NKU students had the chance to work with a fresh face at last Friday’s (Jan. 23) TGIT performance. Students reveled in the opportunity to work with a fresh face in a hands-on masterclass setting.
Dr. Kristine Hurst-Wajszczuk, associate professor of voice and opera at the University of Alabama at Birmingham came to last Friday’s Thank God it’s Theatre at NKU as a fresh face and voice to work with students in a masterclass setting. A masterclass is a workshop given by an expert to highly talented students.
“Masterclass implies that there is mastery over what we do. But we know we’re works in progress, there’s no such thing as mastery, only pursuit of it,” Wajszczuk said.
She believes that every student has their own issues and challenges and strengths when it comes to singing. She hoped to concentrate on individuals’ overarching issues while using the singers as examples for audience members to learn from.
“I was hoping to bring to them [the students] whatever they needed in the moment,” Wajszczuk said.
Sophomore music education major, Calvin Horner sang “Money, O!” by Michael Head. Horner enjoyed working with Wajszczuk and took a lot away from the experience.
“Kristine was a great help. She was very insightful and kind. I was able to learn a lot from her,” Horner said. “With me, she worked a lot on relaxing my breathing and keeping better posture. It was technical things that I hadn’t worked on in a while, so it helped quite a bit.”
Wajszczuk’s philosophy is that good technique is based on an accurate understanding of how the body works.
“She was different from other master classes in the way she presented things,” Horner said. “She was very straightforward but kind as well. It was a good mixture.”
Junior BFA musical theatre major, Gabby Francis sang “I’m Not Alone” from Carrie the musical and enjoyed hearing things explained in ways she hadn’t heard before.
Acquiring expressive skills and increasing performance confidence is just as important as accumulating technical skill according to Wajszczuk.
“She specifically worked on some diction with me. No one had ever told me how prominent my ‘S’ sounds were when I sang so it was great to hear new feedback,” Francis said. “We also did some character work that would strengthen my presence on stage.”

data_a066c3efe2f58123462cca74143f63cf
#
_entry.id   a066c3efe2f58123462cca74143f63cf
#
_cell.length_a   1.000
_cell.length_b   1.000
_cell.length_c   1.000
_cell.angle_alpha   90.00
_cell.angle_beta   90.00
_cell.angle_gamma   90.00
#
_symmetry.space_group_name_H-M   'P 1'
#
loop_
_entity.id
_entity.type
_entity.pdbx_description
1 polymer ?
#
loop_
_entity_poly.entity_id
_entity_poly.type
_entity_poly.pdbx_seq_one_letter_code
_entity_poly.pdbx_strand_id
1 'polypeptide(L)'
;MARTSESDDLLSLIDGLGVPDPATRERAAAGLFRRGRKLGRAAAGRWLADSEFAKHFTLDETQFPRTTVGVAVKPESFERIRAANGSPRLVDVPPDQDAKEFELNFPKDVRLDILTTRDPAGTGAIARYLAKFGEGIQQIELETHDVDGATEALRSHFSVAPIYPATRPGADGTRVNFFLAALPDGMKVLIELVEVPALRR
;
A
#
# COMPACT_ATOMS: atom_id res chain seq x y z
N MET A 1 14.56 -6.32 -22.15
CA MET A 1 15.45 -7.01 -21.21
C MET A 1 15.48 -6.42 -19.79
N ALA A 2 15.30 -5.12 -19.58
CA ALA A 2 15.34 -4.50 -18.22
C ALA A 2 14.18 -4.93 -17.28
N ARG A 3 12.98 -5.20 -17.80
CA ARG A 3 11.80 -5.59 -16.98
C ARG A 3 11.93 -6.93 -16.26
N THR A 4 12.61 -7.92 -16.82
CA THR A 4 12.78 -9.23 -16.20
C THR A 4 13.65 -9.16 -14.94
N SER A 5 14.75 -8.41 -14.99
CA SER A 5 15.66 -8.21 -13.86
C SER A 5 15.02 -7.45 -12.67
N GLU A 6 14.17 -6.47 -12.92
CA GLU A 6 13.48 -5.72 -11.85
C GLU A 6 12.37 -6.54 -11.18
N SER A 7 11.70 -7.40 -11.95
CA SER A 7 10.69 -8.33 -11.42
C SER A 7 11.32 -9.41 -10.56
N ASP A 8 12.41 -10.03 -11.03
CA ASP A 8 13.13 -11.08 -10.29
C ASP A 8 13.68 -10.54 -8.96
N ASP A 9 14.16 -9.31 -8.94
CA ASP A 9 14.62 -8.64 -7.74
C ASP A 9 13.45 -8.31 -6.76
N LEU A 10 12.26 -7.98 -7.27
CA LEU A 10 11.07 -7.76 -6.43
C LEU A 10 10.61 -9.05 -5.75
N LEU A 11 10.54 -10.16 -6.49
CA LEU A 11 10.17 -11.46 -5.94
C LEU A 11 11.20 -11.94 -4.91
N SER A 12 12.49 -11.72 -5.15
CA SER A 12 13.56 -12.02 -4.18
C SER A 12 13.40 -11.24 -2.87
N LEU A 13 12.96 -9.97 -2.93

Many students in attendance were able to pick up on some common corrections that Wajszczuk made to the performances.
Junior BFA musical theatre major, Hallie Hargus enjoyed seeing Wajszczuk working with students.
“It was nice to have the chance to work with someone from outside our own faculty,” Hargus said. “She brought a fresh perspective and introduced some new ideas.”
Wajszczuk impressed the audience with the improvements in the students’ performance, coupled with her personable demeanor.
“I thought Kristine was the perfect mix of funny, kind, and constructive. She helped the singers improve quite a bit in the little time she had, and she made jokes along the way to keep everyone relaxed,” sophomore BFA musical theatre major Andrew Blake said. “She was able to explain certain things about technique for us in different ways than our professors.”
Wajszczuk is currently on sabbatical and is singing the role of Dido in the opera “Dido and Aeneas,” with Bourbon Baroque in Louisville this March. She will also do more masterclasses across the midwest.
“With singers of this age, almost all have breath management issues, especially for young undergrads.” Wajszczuk said. “Thats one of the building blocks we work on.”
Wajszczuk is currently performing a guest recital (The Jewish Soul) with NKU professor and longtime friend, Damon Stevens.
“We met 7 or 8 years ago when we sang a few things together and we had a musical simpatico,” Wajszczuk said. “We said we have to do a recital together at some point. Now here we are.”
The two performed their recital on Tuesday, Jan. 27 in Greaves Hall.
This Friday’s TGIT performance will be senior BFA musical theatre major, Miki Abraham and friends performing a Cabaret Show at 1p.m. in the Stauss Theatre.
The TGIT was set up by NKU professor, Sandra Foreman as a channel for students to express themselves in a non-judgmental environment.